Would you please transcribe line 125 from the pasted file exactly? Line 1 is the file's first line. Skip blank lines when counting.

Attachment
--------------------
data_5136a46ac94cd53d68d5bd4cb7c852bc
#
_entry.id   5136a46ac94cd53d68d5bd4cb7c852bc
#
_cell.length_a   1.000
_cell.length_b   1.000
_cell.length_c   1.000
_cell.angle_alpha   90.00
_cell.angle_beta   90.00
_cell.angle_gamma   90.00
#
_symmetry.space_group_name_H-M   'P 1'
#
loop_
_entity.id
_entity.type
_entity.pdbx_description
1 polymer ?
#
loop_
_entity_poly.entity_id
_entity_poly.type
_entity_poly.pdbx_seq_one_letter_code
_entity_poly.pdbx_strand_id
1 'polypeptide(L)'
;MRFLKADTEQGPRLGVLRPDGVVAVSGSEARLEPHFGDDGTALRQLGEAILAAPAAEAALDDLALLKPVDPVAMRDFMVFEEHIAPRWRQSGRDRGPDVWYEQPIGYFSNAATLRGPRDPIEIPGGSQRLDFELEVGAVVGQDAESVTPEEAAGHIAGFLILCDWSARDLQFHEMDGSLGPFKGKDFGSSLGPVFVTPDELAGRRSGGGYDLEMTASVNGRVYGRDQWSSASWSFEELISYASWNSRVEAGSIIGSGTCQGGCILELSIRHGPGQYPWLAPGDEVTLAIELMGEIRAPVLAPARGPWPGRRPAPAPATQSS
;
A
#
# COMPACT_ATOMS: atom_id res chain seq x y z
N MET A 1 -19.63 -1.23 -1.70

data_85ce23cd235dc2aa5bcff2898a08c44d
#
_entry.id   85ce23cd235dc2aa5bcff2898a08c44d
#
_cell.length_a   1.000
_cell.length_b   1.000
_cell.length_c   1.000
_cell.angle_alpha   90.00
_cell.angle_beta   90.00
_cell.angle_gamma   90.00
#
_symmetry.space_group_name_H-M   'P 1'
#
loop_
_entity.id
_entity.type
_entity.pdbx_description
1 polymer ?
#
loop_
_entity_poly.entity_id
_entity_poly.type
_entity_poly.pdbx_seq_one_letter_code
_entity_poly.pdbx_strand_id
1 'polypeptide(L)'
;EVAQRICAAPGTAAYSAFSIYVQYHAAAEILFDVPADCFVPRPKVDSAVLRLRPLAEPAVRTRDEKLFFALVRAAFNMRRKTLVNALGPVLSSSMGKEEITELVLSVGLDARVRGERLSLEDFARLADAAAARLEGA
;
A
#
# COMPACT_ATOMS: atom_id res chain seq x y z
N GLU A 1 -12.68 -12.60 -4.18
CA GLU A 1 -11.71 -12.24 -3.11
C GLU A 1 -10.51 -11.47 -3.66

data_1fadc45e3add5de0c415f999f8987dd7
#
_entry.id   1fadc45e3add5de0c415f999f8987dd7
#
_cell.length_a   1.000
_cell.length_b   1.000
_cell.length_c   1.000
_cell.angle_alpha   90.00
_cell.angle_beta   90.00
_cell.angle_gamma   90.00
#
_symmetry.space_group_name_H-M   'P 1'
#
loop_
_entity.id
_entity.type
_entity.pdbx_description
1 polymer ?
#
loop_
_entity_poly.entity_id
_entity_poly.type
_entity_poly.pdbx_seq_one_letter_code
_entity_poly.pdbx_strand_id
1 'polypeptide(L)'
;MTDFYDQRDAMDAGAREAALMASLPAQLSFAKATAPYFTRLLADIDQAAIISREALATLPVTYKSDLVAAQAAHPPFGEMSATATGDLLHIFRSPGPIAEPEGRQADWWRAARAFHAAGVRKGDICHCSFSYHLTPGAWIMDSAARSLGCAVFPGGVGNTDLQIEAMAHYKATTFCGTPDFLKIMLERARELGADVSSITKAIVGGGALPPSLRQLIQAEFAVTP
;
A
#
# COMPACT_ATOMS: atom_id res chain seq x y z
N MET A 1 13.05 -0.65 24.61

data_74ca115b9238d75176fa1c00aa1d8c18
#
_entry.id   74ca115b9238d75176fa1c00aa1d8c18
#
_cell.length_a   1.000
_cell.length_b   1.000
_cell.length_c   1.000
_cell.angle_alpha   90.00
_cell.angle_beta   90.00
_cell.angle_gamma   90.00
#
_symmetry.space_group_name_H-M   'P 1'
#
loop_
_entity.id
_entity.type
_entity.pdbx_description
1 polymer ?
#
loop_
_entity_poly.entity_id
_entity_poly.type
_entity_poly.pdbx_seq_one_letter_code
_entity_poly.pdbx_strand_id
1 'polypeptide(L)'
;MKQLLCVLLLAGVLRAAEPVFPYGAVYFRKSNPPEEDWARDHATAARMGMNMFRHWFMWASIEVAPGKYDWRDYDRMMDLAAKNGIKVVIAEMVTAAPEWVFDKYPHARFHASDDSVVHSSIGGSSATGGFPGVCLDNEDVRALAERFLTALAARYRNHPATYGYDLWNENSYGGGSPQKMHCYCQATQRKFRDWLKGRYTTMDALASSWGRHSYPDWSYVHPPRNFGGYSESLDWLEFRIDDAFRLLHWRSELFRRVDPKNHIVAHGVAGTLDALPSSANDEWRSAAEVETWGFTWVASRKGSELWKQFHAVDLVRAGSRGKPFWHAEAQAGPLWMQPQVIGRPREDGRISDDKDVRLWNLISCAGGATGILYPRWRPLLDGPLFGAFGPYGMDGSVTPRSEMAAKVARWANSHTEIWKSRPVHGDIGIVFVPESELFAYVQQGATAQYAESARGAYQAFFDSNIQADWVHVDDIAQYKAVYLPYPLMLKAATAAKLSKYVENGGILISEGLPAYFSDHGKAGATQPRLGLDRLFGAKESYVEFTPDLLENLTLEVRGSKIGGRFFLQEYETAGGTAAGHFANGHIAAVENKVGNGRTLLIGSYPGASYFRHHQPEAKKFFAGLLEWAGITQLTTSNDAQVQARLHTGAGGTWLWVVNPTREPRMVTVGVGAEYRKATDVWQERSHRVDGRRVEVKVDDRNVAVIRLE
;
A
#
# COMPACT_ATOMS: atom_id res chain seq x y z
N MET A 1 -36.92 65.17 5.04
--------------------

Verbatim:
# COMPACT_ATOMS: atom_id res chain seq x y z